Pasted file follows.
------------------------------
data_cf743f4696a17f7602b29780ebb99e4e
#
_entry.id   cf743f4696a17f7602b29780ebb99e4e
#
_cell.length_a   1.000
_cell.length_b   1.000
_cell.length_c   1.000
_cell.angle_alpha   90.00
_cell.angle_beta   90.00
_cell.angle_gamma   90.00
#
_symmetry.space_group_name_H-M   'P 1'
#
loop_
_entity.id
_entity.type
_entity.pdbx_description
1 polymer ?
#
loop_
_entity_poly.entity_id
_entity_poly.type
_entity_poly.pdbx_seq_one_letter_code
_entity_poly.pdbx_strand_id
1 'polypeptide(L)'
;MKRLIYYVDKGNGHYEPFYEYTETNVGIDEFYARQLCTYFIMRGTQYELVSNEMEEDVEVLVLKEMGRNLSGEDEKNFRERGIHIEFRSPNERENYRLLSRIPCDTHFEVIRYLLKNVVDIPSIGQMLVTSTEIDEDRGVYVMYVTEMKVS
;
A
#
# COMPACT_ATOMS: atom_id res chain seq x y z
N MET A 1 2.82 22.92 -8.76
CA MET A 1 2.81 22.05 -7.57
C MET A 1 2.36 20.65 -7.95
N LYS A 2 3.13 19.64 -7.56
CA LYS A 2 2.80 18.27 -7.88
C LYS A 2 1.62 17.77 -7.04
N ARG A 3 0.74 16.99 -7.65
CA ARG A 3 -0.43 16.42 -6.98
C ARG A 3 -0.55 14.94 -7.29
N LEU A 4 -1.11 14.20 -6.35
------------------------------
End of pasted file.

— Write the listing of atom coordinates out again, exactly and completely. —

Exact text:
data_cf743f4696a17f7602b29780ebb99e4e
#
_entry.id   cf743f4696a17f7602b29780ebb99e4e
#
_cell.length_a   1.000
_cell.length_b   1.000
_cell.length_c   1.000
_cell.angle_alpha   90.00
_cell.angle_beta   90.00
_cell.angle_gamma   90.00
#
_symmetry.space_group_name_H-M   'P 1'
#
loop_
_entity.id
_entity.type
_entity.pdbx_description
1 polymer ?
#
loop_
_entity_poly.entity_id
_entity_poly.type
_entity_poly.pdbx_seq_one_letter_code
_entity_poly.pdbx_strand_id
1 'polypeptide(L)'
;MKRLIYYVDKGNGHYEPFYEYTETNVGIDEFYARQLCTYFIMRGTQYELVSNEMEEDVEVLVLKEMGRNLSGEDEKNFRERGIHIEFRSPNERENYRLLSRIPCDTHFEVIRYLLKNVVDIPSIGQMLVTSTEIDEDRGVYVMYVTEMKVS
;
A
#
# COMPACT_ATOMS: atom_id res chain seq x y z
N MET A 1 2.82 22.92 -8.76
CA MET A 1 2.81 22.05 -7.57
C MET A 1 2.36 20.65 -7.95
N LYS A 2 3.13 19.64 -7.56
CA LYS A 2 2.80 18.27 -7.88
C LYS A 2 1.62 17.77 -7.04
N ARG A 3 0.74 16.99 -7.65
CA ARG A 3 -0.43 16.42 -6.98
C ARG A 3 -0.55 14.94 -7.29
N LEU A 4 -1.11 14.20 -6.35